Public Citizen Files Complaint for Violations of Franking Privilege by Rep. Peter Roskam

For Immediate Release

Public Citizen Files Complaint for Violations of Franking Privilege by Rep. Peter Roskam

Roskam (R-Ill.) Used Taxpayer Funds to Pay for Self-Promotional Mailers

WASHINGTON - U.S. Rep. Peter Roskam (R-Ill.) appears to have abused his franking
privileges and violated U.S. House of Representative rules against
using taxpayer funds to pay for political mailers promoting himself
within 90 days of the general election, Public Citizen charged today in
a complaint filed with the House Commission on Congressional Mailing
Standards.

Members of Congress are allowed to distribute mass mailings to their
constituents at taxpayer expense touting their legislative records
("franked" mail), but not within 90 days of an election. A bipartisan
Commission on Congressional Mailing Standards, known as the "Franking
Commission," is responsible for oversight and regulation of the
franking privilege in the House of Representatives.

"Right up into October, just weeks before the election, voters have
been receiving two-page color mailers paid for by taxpayers, with Peter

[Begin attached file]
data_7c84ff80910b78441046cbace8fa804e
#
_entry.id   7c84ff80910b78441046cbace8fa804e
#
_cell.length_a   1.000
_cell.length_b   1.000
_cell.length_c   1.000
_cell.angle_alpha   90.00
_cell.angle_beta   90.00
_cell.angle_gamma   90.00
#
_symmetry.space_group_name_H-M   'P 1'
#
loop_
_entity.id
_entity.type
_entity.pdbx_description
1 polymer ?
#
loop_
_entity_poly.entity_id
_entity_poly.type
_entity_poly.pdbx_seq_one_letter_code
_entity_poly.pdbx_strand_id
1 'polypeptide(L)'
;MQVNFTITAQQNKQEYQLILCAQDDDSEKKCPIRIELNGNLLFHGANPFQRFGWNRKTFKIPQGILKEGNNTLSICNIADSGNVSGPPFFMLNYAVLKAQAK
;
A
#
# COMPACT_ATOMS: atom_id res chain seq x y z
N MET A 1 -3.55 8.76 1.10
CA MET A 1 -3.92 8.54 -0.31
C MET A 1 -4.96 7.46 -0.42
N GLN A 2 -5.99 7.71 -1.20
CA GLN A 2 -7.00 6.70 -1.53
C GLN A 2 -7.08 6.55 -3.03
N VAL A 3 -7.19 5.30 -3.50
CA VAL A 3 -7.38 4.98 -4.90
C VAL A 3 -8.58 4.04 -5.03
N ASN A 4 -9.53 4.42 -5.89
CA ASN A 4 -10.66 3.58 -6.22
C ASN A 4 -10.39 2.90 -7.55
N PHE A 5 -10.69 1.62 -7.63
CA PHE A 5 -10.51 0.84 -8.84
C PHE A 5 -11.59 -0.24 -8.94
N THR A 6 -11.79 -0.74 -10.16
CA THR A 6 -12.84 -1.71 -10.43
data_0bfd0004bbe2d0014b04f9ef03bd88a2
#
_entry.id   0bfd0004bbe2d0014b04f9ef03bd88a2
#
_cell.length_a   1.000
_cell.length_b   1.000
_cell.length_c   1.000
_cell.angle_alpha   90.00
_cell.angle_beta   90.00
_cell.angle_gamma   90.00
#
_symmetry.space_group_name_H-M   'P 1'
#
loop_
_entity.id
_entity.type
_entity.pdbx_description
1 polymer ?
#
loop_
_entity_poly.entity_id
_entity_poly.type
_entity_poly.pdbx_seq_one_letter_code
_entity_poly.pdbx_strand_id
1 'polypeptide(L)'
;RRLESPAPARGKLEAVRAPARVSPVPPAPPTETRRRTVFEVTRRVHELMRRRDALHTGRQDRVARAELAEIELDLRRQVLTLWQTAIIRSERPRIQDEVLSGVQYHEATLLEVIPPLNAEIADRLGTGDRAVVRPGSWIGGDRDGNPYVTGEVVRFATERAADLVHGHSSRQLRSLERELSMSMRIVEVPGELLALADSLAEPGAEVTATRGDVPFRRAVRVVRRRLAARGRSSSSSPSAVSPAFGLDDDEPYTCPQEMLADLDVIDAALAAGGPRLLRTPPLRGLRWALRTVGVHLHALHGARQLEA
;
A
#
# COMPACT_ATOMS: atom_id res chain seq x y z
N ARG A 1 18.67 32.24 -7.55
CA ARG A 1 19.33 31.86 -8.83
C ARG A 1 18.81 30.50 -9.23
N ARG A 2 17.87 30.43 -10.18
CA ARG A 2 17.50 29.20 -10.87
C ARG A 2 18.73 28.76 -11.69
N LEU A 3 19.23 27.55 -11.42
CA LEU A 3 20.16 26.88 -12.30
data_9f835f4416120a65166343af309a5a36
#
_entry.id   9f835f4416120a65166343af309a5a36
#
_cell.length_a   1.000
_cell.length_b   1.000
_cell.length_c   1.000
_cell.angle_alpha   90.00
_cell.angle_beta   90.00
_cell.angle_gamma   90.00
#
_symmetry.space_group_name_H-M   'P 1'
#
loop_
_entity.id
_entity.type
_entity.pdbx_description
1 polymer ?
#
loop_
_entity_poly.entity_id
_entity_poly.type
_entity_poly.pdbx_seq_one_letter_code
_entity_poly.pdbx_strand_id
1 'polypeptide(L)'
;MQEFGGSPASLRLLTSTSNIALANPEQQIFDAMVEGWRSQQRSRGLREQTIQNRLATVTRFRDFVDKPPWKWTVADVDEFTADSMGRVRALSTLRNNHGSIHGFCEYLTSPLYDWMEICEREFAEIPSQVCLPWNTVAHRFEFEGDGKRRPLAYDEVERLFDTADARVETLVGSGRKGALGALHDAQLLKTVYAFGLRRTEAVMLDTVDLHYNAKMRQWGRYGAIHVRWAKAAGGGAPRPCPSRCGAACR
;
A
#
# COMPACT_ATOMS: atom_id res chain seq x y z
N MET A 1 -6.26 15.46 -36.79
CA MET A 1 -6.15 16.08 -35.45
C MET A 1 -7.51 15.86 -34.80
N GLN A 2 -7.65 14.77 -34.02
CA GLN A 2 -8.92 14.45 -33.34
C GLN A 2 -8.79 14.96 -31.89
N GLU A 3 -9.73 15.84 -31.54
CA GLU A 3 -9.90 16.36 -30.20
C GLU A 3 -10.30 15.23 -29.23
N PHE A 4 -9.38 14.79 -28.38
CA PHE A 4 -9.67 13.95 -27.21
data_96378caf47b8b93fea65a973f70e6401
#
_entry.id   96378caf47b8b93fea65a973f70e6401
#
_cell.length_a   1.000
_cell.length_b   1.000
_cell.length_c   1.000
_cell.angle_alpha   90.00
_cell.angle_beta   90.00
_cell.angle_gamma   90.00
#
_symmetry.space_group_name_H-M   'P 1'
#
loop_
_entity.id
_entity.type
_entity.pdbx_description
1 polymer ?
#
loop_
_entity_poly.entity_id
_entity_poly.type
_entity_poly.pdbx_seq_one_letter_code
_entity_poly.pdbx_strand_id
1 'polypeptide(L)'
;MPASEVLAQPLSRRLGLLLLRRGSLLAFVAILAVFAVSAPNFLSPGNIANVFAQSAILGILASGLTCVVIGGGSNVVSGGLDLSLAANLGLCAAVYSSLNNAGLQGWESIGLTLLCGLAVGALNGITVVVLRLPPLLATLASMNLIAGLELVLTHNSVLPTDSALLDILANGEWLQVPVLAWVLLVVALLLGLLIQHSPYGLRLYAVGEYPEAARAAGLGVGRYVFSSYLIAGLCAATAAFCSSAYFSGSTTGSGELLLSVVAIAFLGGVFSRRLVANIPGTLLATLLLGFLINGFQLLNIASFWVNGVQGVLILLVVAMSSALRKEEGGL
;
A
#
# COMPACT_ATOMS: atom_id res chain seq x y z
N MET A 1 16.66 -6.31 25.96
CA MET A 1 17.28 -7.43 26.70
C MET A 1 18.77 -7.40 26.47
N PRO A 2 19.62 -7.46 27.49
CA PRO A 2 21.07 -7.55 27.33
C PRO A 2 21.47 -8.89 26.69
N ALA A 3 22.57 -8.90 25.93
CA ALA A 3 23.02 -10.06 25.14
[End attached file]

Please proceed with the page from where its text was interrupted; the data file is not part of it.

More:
Roskam's name splashed all over them," said Joan Claybrook, president
of Public Citizen. "Taxpayers should not be footing the bill to
advertise Roskam's candidacy for Congress."

"Using tax dollars to pay for campaign literature is a clear
violation of the franking laws," said David Arkush, director of Public
Citizen's Congress Watch division. "The mailers are campaign
advertisements, plain and simple. They promote Roskam for things like
‘Protecting Children from Poison' and ‘Securing Our Borders.' "

Roskam consistently has tapped taxpayers to pay for mass mailings to
his congressional district, amounting to almost $200,000 in legitimate
franked mail from January 2007 through June 2008. The franking rules
bar sending mass mailings to constituents after Aug. 6.

If the commission finds a violation, it will refer the matter to the
House ethics committee for enforcement. The ethics committee has wide
latitude in all its enforcement actions, ranging from a private letter
of reprimand, to civil penalty, to removal from office. This issue
likely would result in a letter of reprimand and a requirement that the
campaign reimburse taxpayers for the franked mail.

"We urge the ethics committee to severely reprimand Roskam and
require him to pay a civil penalty and pay back the taxpayers for any
franked mail sent out since early August," said Craig Holman, campaign
finance lobbyist for Public Citizen.

READ Public Citizen's complaint. 

 

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